Posted Thursday, Aug. 30, 2012, at 8:30 AM
Taylor Swift performs in Auckland, New Zealand in March.
Photo by Sandra Mu/Getty Images.
Taylor Swift’s first No. 1 pop hit may at first appear to be the least Taylor Swift of any of her records. “We Are Never Ever Getting Back Together” was co-composed by Swift and the Swedish hit whisperers Max Martin and Shellback, who, together and separately, are responsible for dozens of the biggest pop smashes of the last decade-plus. The song’s insistent 4/4 beat, its taut arrangement, the jet airplane whoosh of its liftoff from pre-chorus into chorus—this is Scandinavian design, all gleaming surfaces and sleek contours. It’s a song assembled from fine, high-end parts, built to top the charts.
In a sharp piece on NPR’s music blog The Record, critic Ann Powers calls “We Are Never Ever Getting Back Together” “pop punk,” placing it in the canon of tuneful, attitudinal hits Martin has made with Britney Spears, Avril Lavigne, Kelly Clarkson, Pink, Katy Perry, and others. Swift’s song “is almost a parody of the punk-pop form,” Powers writes. “[She] has joined the ranks of Martin’s sass brigade.”
Powers is right about the musical lineage—but didn’t Swift enlist in that brigade years ago? She arrived on the scene in 2006 as a prodigiously skilled and agile songwriter; though just 16 years old when her debut album was released, Swift had already mastered the storytelling and tune-crafting forms of Nashville’s Music Row. And she had audibly assimilated another influence: Max Martin. Listen to songs like “Should’ve Said No” and “Picture to Burn”: Swift spitting out vengeful putdowns in big, catchy choruses bolstered by electric guitars. Swift has often been praised for the diary-entry transparency of her lyrics, the way she gives unmediated expression to the emotions of young women. But listen close and you will hear more: the voice of a 41-year-old man from Stockholm, who has made his fortune ventriloquizing the patois of American teenagers. The verses of “Picture to Burn” might have come straight out one of Martin’s songs for Perry or Pink: “Go ahead and tell your friends I’m obsessive and crazy/That’s fine/I’ll tell mine you’re gay.”
In other words, for Swift, “We Are Never Ever Getting Back Together” is less something new than a refinement of the same old. It definitely feels like a Taylor Swift song. For some, it’s too familiar. In a post on Slate’s XX Factor blog, Alyssa Rosenberg argued that Swift’s “once-fascinating songbook now reads more like the blind-items section of a gossip magazine,” that “We Are Never Ever Getting Back Together” was another of Swift’s catty kiss-and-tell breakup anthems, designed “to establish [Swift] as morally and culturally superior to anyone who gets in the way of what [she] wants.”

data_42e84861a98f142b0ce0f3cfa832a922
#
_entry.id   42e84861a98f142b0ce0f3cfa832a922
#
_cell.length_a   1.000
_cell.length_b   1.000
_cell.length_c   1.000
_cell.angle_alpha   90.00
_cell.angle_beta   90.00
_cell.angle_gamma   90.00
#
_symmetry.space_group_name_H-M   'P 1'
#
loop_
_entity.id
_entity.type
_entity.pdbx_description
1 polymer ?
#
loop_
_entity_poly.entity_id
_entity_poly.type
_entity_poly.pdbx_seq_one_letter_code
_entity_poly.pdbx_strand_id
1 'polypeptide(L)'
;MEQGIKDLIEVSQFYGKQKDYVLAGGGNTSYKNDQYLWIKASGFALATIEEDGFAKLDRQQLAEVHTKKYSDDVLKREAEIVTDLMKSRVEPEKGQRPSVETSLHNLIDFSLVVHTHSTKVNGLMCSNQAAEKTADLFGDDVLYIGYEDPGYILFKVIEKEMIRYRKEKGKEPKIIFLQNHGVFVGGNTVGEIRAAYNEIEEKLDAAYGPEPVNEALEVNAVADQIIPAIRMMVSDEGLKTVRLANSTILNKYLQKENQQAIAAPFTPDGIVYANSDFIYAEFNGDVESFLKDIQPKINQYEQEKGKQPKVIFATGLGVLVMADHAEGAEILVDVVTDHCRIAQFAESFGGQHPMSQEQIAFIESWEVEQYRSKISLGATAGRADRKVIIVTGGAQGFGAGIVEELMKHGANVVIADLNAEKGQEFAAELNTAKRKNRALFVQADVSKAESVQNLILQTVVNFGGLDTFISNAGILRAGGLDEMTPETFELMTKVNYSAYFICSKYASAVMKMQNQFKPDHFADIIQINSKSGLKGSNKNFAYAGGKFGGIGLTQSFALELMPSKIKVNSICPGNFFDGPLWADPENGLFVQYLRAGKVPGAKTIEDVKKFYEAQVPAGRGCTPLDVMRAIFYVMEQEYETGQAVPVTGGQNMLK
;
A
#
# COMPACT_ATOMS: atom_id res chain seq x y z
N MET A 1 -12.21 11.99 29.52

I’ve lodged similar complaints against Swift in the past. But “We Are Never Ever Getting Back Together” isn’t a sour chanson à clef like “Dear John” or “Innocent.” It’s a whole lot of fun. I love the vernacular chattiness of the lyrics, packed with those Valley girl “likes” and exasperated asides: “I remember when we broke up the first time/Saying, ‘This is it, I've had enough’/’Cause, like/We hadn't seen each other in a month/When you said you ‘needed space’/What?” The story rings true: how many of us have experienced a relationship that is stuck in a death-spiral cycle of breakup-makeup-breakup? The spoken word interlude after the middle-eight is priceless. (“…and I’m like, I mean this is exhausting. Like we are never getting back together. Like, ever.”) And Swift sings better than she ever has—possibly with some pitch-correction assistance from Martin and Shellback.
The song raises an interesting question going forward. On her debut album, Swift was fully a country gal, drawling songs about Tim McGraw and Chevy trucks and “slammin’ screen doors” and bedtime prayers. With each new album, Swift’s long vowels have become more clipped; she’s stopped dropping her g’s; she’s turned down the volume on the mandolins and fiddles, and in some songs, jettisoned them entirely. (Swift released a softer, sweeter “country radio mix” of “We Are Never Ever Getting Back Together,” but it sounds half-hearted.) The change makes sense: Swift was a carpetbagger in the first place, a Pennsylvania girl whose family relocated to Tennessee for her career. But country made Swift’s music stand out; it gave it an earthy tang. Her forthcoming album, Red, is reportedly her poppiest yet. Who exactly is getting kicked to the curb in “We Are Never Ever Getting Back Together”? A boyfriend? Or Nashville?
Previously in Top of the Pops:
Flo Rida, “Whistle”
Carly Rae Jepsen, “Call Me Maybe”
Gotye (featuring Kimbra), “Somebody That I Used to Know”
Fun. (featuring Janelle Monáe), “We Are Young”